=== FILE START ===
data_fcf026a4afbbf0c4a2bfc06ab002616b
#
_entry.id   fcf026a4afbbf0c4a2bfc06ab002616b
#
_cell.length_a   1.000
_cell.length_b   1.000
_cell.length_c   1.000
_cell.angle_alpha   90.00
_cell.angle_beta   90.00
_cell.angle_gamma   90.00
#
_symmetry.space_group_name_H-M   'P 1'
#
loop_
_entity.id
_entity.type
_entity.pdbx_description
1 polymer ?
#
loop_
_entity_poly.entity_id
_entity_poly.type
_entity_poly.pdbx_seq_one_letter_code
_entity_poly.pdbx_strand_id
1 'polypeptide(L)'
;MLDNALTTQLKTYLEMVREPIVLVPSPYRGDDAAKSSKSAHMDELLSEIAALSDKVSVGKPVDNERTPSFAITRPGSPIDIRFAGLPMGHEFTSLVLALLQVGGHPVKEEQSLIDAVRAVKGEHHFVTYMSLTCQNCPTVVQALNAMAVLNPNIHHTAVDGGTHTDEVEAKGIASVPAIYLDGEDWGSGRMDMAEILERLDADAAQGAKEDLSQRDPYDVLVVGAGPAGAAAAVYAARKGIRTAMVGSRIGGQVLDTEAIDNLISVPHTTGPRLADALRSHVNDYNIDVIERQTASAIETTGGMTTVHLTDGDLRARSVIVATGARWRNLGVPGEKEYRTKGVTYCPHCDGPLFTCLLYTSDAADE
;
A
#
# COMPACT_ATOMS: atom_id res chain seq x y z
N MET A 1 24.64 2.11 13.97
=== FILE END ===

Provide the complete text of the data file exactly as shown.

data_fcf026a4afbbf0c4a2bfc06ab002616b
#
_entry.id   fcf026a4afbbf0c4a2bfc06ab002616b
#
_cell.length_a   1.000
_cell.length_b   1.000
_cell.length_c   1.000
_cell.angle_alpha   90.00
_cell.angle_beta   90.00
_cell.angle_gamma   90.00
#
_symmetry.space_group_name_H-M   'P 1'
#
loop_
_entity.id
_entity.type
_entity.pdbx_description
1 polymer ?
#
loop_
_entity_poly.entity_id
_entity_poly.type
_entity_poly.pdbx_seq_one_letter_code
_entity_poly.pdbx_strand_id
1 'polypeptide(L)'
;MLDNALTTQLKTYLEMVREPIVLVPSPYRGDDAAKSSKSAHMDELLSEIAALSDKVSVGKPVDNERTPSFAITRPGSPIDIRFAGLPMGHEFTSLVLALLQVGGHPVKEEQSLIDAVRAVKGEHHFVTYMSLTCQNCPTVVQALNAMAVLNPNIHHTAVDGGTHTDEVEAKGIASVPAIYLDGEDWGSGRMDMAEILERLDADAAQGAKEDLSQRDPYDVLVVGAGPAGAAAAVYAARKGIRTAMVGSRIGGQVLDTEAIDNLISVPHTTGPRLADALRSHVNDYNIDVIERQTASAIETTGGMTTVHLTDGDLRARSVIVATGARWRNLGVPGEKEYRTKGVTYCPHCDGPLFTCLLYTSDAADE
;
A
#
# COMPACT_ATOMS: atom_id res chain seq x y z
N MET A 1 24.64 2.11 13.97